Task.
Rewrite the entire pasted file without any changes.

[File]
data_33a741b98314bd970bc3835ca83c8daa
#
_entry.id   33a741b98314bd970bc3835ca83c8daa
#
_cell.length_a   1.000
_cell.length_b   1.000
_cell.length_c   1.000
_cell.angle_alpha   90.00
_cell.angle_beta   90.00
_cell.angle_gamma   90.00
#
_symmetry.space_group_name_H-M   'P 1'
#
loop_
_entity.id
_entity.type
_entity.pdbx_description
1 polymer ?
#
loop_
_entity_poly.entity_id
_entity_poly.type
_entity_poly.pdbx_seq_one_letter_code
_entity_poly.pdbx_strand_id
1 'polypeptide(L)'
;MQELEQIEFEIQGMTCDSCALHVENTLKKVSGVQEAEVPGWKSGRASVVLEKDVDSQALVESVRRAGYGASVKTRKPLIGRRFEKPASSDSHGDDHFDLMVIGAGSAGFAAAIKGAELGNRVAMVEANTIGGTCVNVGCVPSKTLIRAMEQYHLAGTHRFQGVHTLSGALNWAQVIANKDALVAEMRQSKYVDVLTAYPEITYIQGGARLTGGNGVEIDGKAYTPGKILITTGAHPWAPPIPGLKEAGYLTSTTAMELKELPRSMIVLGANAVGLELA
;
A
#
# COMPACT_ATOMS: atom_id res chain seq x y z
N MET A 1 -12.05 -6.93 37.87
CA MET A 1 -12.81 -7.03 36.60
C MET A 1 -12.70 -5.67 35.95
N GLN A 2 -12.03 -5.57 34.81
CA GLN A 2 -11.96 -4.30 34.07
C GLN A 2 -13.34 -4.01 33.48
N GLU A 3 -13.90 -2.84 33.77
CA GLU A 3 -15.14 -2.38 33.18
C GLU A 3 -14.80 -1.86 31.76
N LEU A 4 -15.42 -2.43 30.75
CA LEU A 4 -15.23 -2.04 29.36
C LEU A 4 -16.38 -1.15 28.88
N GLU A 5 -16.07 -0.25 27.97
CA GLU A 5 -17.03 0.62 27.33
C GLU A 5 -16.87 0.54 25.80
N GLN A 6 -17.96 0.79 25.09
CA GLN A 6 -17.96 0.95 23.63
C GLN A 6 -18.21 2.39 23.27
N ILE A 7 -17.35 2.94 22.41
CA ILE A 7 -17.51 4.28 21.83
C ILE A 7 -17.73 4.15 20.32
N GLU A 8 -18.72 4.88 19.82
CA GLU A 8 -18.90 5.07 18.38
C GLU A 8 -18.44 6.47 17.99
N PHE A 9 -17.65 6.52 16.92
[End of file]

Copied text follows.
data_33a741b98314bd970bc3835ca83c8daa
#
_entry.id   33a741b98314bd970bc3835ca83c8daa
#
_cell.length_a   1.000
_cell.length_b   1.000
_cell.length_c   1.000
_cell.angle_alpha   90.00
_cell.angle_beta   90.00
_cell.angle_gamma   90.00
#
_symmetry.space_group_name_H-M   'P 1'
#
loop_
_entity.id
_entity.type
_entity.pdbx_description
1 polymer ?
#
loop_
_entity_poly.entity_id
_entity_poly.type
_entity_poly.pdbx_seq_one_letter_code
_entity_poly.pdbx_strand_id
1 'polypeptide(L)'
;MQELEQIEFEIQGMTCDSCALHVENTLKKVSGVQEAEVPGWKSGRASVVLEKDVDSQALVESVRRAGYGASVKTRKPLIGRRFEKPASSDSHGDDHFDLMVIGAGSAGFAAAIKGAELGNRVAMVEANTIGGTCVNVGCVPSKTLIRAMEQYHLAGTHRFQGVHTLSGALNWAQVIANKDALVAEMRQSKYVDVLTAYPEITYIQGGARLTGGNGVEIDGKAYTPGKILITTGAHPWAPPIPGLKEAGYLTSTTAMELKELPRSMIVLGANAVGLELA
;
A
#
# COMPACT_ATOMS: atom_id res chain seq x y z
N MET A 1 -12.05 -6.93 37.87
CA MET A 1 -12.81 -7.03 36.60
C MET A 1 -12.70 -5.67 35.95
N GLN A 2 -12.03 -5.57 34.81
CA GLN A 2 -11.96 -4.30 34.07
C GLN A 2 -13.34 -4.01 33.48
N GLU A 3 -13.90 -2.84 33.77
CA GLU A 3 -15.14 -2.38 33.18
C GLU A 3 -14.80 -1.86 31.76
N LEU A 4 -15.42 -2.43 30.75
CA LEU A 4 -15.23 -2.04 29.36
C LEU A 4 -16.38 -1.15 28.88
N GLU A 5 -16.07 -0.25 27.97
CA GLU A 5 -17.03 0.62 27.33
C GLU A 5 -16.87 0.54 25.80
N GLN A 6 -17.96 0.79 25.09
CA GLN A 6 -17.96 0.95 23.63
C GLN A 6 -18.21 2.39 23.27
N ILE A 7 -17.35 2.94 22.41
CA ILE A 7 -17.51 4.28 21.83
C ILE A 7 -17.73 4.15 20.32
N GLU A 8 -18.72 4.88 19.82
CA GLU A 8 -18.90 5.07 18.38
C GLU A 8 -18.44 6.47 17.99
N PHE A 9 -17.65 6.52 16.92